XML Introduction - Part I

XML Introduction - Part I
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What is XML?

XML stands for Extensible Markup Language. However, this term may be misleading because XML is not only a markup language, but is simultaneously a metalanguage.

A markup language specifies the way information in an electronic document can be processed for use by another computer program, and it does this by denoting structure and content. It “marks up” the text, hence the name. HTML is an example, with its use of tags such as B (bold) and P (paragraph).

Metalanguages create programs that are used to perform calculations and required actions. Examples of such are C or C++ , and Java . XML is a metalanguage inasmuch as it is used to create XML based languages that are then used to create documents or files. For example, a mathematician may program in MathML, a businessperson in XBRL , and a musician in MusicML. When you yourself program in RSS or XHTML, you are also using an XML based language.

Many programs and applications today, from commercial ones such as Java Servlets, ASP.Net, and Sharepoint, to non-commercial ones such as custom made elearning software, depend heavily on XML documents.

So why and how is XML so useful and popular? A quick foray into its background is necessary to address this question.

A Brief History of XML

In the 1960s, GML (Generalized Markup Language) was created at IBM. Its purpose was to separate the instructions for formatting a document from the content inside the document itself. To ensure universal standards, SGML , which stands for Standard Generalized Markup Language, was developed by the American National Standards Institute (ANSI) in the 1980s. It was adopted by organizations such as the IRS and U.S. Department of Defense. SGML’s clear advantages lie in that it is device and system independent, and thus it is irrelevant whether it is used on a PC or Macintosh. However, it is so complex and expensive that not enough businesses can afford it. SGML nowadays is used mostly to create documents, and its most famous and successful application is HTML.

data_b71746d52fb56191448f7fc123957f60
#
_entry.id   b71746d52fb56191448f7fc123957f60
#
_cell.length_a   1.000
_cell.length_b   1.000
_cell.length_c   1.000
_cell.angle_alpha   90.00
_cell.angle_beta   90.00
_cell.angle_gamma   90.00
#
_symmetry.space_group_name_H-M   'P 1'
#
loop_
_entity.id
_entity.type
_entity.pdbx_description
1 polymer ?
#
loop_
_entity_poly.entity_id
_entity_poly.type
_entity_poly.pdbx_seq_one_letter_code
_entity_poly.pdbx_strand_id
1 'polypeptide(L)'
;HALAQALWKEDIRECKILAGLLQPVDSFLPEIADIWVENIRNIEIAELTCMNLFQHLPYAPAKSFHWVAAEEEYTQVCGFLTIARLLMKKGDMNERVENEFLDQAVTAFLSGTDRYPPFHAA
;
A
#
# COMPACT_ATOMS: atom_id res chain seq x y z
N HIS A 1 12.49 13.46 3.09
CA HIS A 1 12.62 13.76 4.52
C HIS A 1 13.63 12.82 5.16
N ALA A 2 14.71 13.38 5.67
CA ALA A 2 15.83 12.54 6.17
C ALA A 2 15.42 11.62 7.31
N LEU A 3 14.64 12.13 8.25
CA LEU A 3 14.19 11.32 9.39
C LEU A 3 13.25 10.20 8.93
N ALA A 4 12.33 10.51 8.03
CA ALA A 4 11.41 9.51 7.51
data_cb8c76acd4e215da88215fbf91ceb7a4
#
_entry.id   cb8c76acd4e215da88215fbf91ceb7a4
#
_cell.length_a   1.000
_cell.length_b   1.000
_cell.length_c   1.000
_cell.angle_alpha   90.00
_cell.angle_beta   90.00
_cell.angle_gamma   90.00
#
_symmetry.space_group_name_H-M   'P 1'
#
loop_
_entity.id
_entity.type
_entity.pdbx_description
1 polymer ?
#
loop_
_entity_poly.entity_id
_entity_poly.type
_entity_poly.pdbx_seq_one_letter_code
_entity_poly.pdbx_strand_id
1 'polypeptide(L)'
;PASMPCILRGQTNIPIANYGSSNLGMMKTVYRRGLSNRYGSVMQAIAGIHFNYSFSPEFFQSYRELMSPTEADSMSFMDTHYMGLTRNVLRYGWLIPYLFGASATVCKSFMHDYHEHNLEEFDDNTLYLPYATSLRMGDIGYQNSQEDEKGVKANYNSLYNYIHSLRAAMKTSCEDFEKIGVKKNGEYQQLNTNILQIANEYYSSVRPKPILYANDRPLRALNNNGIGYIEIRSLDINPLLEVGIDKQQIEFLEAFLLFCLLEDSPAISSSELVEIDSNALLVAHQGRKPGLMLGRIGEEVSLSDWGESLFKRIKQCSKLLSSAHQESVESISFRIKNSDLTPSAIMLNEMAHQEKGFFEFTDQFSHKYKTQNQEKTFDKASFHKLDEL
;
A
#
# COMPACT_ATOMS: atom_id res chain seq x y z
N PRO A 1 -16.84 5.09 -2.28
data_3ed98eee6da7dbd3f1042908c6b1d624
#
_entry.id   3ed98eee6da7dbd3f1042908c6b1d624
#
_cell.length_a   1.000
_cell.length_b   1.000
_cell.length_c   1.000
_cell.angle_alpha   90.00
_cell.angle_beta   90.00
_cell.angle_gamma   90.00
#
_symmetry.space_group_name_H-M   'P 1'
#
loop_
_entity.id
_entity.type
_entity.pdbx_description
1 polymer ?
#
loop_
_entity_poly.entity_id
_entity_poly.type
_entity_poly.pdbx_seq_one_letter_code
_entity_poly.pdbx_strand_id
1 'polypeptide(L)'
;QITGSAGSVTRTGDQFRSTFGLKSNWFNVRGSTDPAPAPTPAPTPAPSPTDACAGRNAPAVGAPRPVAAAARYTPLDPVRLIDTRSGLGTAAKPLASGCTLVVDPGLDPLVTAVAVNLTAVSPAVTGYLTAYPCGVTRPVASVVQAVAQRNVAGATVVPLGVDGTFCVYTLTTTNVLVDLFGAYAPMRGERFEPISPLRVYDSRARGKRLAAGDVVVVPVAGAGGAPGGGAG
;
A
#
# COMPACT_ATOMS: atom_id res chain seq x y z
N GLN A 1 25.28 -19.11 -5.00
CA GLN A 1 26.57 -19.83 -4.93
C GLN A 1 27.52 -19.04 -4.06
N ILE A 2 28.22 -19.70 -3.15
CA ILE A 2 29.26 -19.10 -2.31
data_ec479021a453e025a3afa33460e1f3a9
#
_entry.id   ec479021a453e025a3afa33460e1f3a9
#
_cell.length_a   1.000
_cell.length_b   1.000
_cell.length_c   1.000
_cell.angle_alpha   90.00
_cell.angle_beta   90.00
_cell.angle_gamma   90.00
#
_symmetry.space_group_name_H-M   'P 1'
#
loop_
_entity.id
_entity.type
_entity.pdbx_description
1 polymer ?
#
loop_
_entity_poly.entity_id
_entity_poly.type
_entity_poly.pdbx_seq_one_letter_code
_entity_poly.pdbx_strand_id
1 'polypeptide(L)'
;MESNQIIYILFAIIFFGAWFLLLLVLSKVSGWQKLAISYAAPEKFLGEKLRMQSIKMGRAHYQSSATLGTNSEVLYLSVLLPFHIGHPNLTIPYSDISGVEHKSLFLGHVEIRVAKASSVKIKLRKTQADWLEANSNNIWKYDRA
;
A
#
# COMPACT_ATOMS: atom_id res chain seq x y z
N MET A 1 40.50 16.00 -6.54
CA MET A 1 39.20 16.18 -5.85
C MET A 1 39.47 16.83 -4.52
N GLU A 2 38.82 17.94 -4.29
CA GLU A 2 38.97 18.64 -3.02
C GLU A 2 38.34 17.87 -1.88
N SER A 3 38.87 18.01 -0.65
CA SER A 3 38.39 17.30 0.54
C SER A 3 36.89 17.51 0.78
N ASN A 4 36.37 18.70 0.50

XML also derives from SGML. It was developed in 1996 under the auspices of the World Wide Web Consortium (W3C). XML is a successful child because it is inexpensive, powerful, fairly easy to use, and is also very flexible.You can place all sorts of data into documents that are created with it. This includes text, graphics, other documents, files, API, and of course, multimedia. The data inside these documents exists in a very structured format and is also presented in a well defined way.

This post is part of the series: XML for Everyone

This is a series of articles designed to teach basic XML to beginners. The prerequisite is a familiarity with HTML coding.

  1. An Introduction to XML - Part 1
  2. An Introduction to XML - Part 2